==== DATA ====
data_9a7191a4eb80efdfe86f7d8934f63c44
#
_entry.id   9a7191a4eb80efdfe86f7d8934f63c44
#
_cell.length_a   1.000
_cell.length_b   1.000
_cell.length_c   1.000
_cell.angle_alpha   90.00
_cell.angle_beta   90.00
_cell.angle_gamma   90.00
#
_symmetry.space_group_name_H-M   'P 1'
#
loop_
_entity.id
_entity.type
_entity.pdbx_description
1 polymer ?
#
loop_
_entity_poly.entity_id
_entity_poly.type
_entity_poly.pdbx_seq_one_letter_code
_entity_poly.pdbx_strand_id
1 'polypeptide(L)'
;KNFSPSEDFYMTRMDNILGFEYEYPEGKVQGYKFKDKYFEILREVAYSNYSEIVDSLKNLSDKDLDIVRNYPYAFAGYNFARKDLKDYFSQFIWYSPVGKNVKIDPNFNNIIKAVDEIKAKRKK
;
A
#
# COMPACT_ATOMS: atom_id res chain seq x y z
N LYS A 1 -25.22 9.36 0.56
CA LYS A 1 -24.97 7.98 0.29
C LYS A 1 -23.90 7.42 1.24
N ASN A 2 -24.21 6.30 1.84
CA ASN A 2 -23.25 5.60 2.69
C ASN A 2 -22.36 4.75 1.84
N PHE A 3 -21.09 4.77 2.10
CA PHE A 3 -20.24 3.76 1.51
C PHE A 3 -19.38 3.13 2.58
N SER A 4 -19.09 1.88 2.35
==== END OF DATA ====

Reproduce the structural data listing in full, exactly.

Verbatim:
data_9a7191a4eb80efdfe86f7d8934f63c44
#
_entry.id   9a7191a4eb80efdfe86f7d8934f63c44
#
_cell.length_a   1.000
_cell.length_b   1.000
_cell.length_c   1.000
_cell.angle_alpha   90.00
_cell.angle_beta   90.00
_cell.angle_gamma   90.00
#
_symmetry.space_group_name_H-M   'P 1'
#
loop_
_entity.id
_entity.type
_entity.pdbx_description
1 polymer ?
#
loop_
_entity_poly.entity_id
_entity_poly.type
_entity_poly.pdbx_seq_one_letter_code
_entity_poly.pdbx_strand_id
1 'polypeptide(L)'
;KNFSPSEDFYMTRMDNILGFEYEYPEGKVQGYKFKDKYFEILREVAYSNYSEIVDSLKNLSDKDLDIVRNYPYAFAGYNFARKDLKDYFSQFIWYSPVGKNVKIDPNFNNIIKAVDEIKAKRKK
;
A
#
# COMPACT_ATOMS: atom_id res chain seq x y z
N LYS A 1 -25.22 9.36 0.56
CA LYS A 1 -24.97 7.98 0.29
C LYS A 1 -23.90 7.42 1.24
N ASN A 2 -24.21 6.30 1.84
CA ASN A 2 -23.25 5.60 2.69
C ASN A 2 -22.36 4.75 1.84
N PHE A 3 -21.09 4.77 2.10
CA PHE A 3 -20.24 3.76 1.51
C PHE A 3 -19.38 3.13 2.58
N SER A 4 -19.09 1.88 2.35